9/5/1917 Nivelle sacked, his offensive halted, the French army in danger of collapse

Nivelle had promised that his offensive in the Chemin des Dames would give France a decisive victory, one that would bring the end of the war into sight. Instead the battle has been a bloodbath, with the French suffering some 187,000 casualties in the battle to date. German losses in this short battle have also been astonishingly high at 167,000.

The Germans have taken their losses while holding the line against French attacks. French losses have resulted from futile attempts to break through the enemy lines. Nivelle’s promises of easy victory grate on men who feel they are being sent to their deaths for no purpose.

Disorder and indiscipline are spreading through the French army. Units are refusing to move up to the front. Others have arrived at the front drunk and without their weapons. Men are deserting and refusing to obey orders. Some units have elected councils, ominously similar to the Soviets that have spread through the Russian army.

For now soldiers are not attacking their own officers or refusing to defend positions against the Germans, but the fear of the army commanders and the politicians is that the army is now at the brink of a complete collapse. Nivelle’s offensive is brought to a final halt. Nivelle himself is hustled out of his job as commander on the Western Front. His replacement is Pétain, who led the defence of Verdun in the early stages of the battle last year. The hope is that he will be able to restore the fighting spirit of the army and once more save France.

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French soldiers (Dying Splendor of the Old World)

7/5/1917 The last flight of Albert Ball

Fighting at Arras continues. The British have deployed a large number of aircraft to the sector, to observe enemy positions so that the artillery can better target them. The Germans in turn have deployed a considerable number of fighter planes, including Jasta 11, the Red Baron‘s squadron.

The British have sent their own fighter pilots to Arras, including Albert Ball, one of their star pilots. He only seems to have joined the battle late in April, but since then has managed to shoot down some 12 German aircraft. With the Canadian pilot Billy Bishop he hatches a daring plan to attack Jasta 11’s airfield at dawn, hopefully catching Richthofen’s squadron on the ground. The attack is to take place at the end of the month, when Bishop returns from leave.

Ball is not able to put his plan into effect. In the evening today his squadron encounters aeroplanes of Jasta 11 and a dogfight ensues. Ball is observed chasing the red aircraft of Lothar von Richthofen, younger brother of the Red Baron. Ball pursues the younger Richthofen into a cloud, perhaps thinking he is on the tail of the Red Baron himself. What happens next is unclear, but an observer on the ground sees Ball’s aeroplane fall from the skies. Ball is dead when Germans reach the crash site.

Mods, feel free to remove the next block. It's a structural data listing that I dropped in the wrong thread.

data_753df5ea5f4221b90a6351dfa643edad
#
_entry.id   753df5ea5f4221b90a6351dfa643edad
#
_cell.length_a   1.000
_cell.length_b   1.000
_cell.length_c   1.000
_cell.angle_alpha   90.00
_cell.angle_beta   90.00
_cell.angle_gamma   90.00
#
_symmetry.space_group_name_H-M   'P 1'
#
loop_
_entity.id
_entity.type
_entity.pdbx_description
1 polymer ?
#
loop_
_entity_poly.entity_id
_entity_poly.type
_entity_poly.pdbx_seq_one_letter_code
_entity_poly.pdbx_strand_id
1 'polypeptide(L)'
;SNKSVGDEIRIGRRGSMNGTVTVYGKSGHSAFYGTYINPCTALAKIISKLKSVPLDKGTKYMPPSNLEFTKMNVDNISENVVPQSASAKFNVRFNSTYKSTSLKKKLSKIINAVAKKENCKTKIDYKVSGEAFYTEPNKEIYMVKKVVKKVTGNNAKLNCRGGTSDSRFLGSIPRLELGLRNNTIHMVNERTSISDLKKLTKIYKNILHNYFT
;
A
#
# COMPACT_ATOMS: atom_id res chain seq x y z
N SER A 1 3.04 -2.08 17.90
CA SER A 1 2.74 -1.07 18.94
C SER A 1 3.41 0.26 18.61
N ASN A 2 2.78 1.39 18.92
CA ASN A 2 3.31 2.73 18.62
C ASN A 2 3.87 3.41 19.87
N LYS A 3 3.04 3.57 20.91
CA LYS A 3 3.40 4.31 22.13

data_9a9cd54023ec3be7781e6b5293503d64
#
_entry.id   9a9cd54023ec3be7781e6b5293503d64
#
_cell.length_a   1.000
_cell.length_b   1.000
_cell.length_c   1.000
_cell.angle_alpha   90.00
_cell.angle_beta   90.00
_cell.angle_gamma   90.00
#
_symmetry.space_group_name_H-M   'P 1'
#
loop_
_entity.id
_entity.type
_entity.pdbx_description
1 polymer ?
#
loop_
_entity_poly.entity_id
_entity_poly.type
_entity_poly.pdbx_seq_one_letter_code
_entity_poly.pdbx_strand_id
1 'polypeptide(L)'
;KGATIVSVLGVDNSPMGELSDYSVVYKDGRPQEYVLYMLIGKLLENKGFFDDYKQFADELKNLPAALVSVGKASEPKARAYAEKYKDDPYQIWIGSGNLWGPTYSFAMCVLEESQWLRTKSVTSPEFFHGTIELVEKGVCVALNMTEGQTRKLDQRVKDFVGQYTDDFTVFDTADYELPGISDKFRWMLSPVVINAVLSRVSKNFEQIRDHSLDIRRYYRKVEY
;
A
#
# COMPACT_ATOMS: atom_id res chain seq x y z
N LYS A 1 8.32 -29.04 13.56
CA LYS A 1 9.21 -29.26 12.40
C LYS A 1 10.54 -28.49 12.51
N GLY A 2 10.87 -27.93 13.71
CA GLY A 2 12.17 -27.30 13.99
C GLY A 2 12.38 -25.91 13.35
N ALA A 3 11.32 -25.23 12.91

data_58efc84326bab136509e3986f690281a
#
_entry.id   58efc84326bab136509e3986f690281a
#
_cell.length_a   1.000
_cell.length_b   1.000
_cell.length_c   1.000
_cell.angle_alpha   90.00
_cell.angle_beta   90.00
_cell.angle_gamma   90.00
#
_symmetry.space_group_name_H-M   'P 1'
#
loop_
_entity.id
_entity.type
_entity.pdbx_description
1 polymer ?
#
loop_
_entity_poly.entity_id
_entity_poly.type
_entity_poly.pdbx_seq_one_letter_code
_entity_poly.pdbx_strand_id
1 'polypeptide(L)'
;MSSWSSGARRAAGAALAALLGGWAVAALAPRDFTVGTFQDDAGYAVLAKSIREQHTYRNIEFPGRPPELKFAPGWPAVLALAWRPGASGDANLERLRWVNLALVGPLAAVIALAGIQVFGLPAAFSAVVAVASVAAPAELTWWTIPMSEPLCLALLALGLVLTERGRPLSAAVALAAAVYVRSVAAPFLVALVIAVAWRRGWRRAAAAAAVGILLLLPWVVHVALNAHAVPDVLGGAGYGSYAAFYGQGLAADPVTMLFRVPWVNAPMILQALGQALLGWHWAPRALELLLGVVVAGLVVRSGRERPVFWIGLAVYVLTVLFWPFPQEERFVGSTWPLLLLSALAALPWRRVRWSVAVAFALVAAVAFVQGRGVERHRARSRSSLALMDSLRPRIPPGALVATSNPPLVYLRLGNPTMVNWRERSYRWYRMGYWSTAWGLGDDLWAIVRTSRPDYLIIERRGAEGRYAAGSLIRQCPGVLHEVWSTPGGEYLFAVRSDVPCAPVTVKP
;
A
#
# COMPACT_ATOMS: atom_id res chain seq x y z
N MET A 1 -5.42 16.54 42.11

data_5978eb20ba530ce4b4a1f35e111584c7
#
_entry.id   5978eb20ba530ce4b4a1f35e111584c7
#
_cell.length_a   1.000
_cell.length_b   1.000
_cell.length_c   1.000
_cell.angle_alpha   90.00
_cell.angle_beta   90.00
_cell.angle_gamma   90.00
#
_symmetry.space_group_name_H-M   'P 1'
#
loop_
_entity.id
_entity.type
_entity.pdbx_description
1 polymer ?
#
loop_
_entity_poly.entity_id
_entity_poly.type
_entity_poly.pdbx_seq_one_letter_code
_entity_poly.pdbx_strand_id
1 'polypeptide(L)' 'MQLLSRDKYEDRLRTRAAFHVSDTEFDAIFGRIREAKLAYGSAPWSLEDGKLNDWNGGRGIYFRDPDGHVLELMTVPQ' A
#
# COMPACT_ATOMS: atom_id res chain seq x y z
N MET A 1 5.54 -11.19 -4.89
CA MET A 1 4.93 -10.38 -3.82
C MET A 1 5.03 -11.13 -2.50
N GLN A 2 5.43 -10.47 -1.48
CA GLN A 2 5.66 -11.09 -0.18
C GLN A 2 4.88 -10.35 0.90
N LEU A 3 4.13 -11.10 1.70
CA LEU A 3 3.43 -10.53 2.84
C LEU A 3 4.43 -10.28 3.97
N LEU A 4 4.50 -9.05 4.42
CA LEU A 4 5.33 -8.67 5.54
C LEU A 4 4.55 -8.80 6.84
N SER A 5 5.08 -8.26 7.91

The night before his death Ball had written to his father, saying: “I do get tired of always living to kill, and am really beginning to feel like a murderer. Shall be so pleased when I have finished”. In his short career he has shot down some 44 German aircraft. The Germans bury him with full military honours, a few months short of his 21st birthday.

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Albert Ball (Wikipedia)

The Last Fight of Captain Ball, VC, DSO and 2 Bars, MC, 7 May 1917 by Norman Arnold (Wikipedia)

5/5/1917 Pro-conscription party wins landslide in Australia

Australian politics has been in turmoil since the failure of a conscription referendum last year. Prime Minister Billy Hughes had supported conscription but most of his Labor Party colleagues had opposed it. After the vote, Hughes had left his party, taking a good few of the MPs with him but remaining as Prime Minister only with the support of the Liberals.

Since then Hughes’ supporters and the Liberals have merged to create the Nationalist Party, with Hughes as leader. Today Australia goes to the polls in a general election. A drop in Labor’s vote sees the Nationalists win a landslide victory of seats in the Australian parliament. Now Hughes begins to think about having another go at introducing conscription to Australia.